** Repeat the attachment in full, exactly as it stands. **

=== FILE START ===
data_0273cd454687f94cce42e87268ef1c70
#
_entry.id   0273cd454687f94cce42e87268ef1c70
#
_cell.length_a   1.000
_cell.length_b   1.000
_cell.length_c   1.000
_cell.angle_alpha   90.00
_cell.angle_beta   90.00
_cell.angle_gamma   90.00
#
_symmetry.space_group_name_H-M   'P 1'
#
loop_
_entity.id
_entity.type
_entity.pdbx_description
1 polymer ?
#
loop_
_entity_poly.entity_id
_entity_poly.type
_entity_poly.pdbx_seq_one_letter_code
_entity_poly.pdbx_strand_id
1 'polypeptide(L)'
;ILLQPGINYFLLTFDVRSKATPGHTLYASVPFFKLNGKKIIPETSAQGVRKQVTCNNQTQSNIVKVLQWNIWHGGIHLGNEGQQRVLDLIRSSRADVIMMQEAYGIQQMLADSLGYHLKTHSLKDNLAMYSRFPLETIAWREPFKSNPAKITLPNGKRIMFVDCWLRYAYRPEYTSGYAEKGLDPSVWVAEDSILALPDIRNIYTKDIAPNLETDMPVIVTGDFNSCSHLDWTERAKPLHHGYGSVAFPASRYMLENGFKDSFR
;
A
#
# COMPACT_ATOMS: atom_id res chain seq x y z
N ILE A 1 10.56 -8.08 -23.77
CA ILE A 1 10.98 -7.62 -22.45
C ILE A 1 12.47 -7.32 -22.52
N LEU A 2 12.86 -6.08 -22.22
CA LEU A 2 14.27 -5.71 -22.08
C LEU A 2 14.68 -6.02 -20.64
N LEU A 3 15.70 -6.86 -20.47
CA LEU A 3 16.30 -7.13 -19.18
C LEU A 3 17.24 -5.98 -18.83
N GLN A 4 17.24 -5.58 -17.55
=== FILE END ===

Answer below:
data_0273cd454687f94cce42e87268ef1c70
#
_entry.id   0273cd454687f94cce42e87268ef1c70
#
_cell.length_a   1.000
_cell.length_b   1.000
_cell.length_c   1.000
_cell.angle_alpha   90.00
_cell.angle_beta   90.00
_cell.angle_gamma   90.00
#
_symmetry.space_group_name_H-M   'P 1'
#
loop_
_entity.id
_entity.type
_entity.pdbx_description
1 polymer ?
#
loop_
_entity_poly.entity_id
_entity_poly.type
_entity_poly.pdbx_seq_one_letter_code
_entity_poly.pdbx_strand_id
1 'polypeptide(L)'
;ILLQPGINYFLLTFDVRSKATPGHTLYASVPFFKLNGKKIIPETSAQGVRKQVTCNNQTQSNIVKVLQWNIWHGGIHLGNEGQQRVLDLIRSSRADVIMMQEAYGIQQMLADSLGYHLKTHSLKDNLAMYSRFPLETIAWREPFKSNPAKITLPNGKRIMFVDCWLRYAYRPEYTSGYAEKGLDPSVWVAEDSILALPDIRNIYTKDIAPNLETDMPVIVTGDFNSCSHLDWTERAKPLHHGYGSVAFPASRYMLENGFKDSFR
;
A
#
# COMPACT_ATOMS: atom_id res chain seq x y z
N ILE A 1 10.56 -8.08 -23.77
CA ILE A 1 10.98 -7.62 -22.45
C ILE A 1 12.47 -7.32 -22.52
N LEU A 2 12.86 -6.08 -22.22
CA LEU A 2 14.27 -5.71 -22.08
C LEU A 2 14.68 -6.02 -20.64
N LEU A 3 15.70 -6.86 -20.47
CA LEU A 3 16.30 -7.13 -19.18
C LEU A 3 17.24 -5.98 -18.83
N GLN A 4 17.24 -5.58 -17.55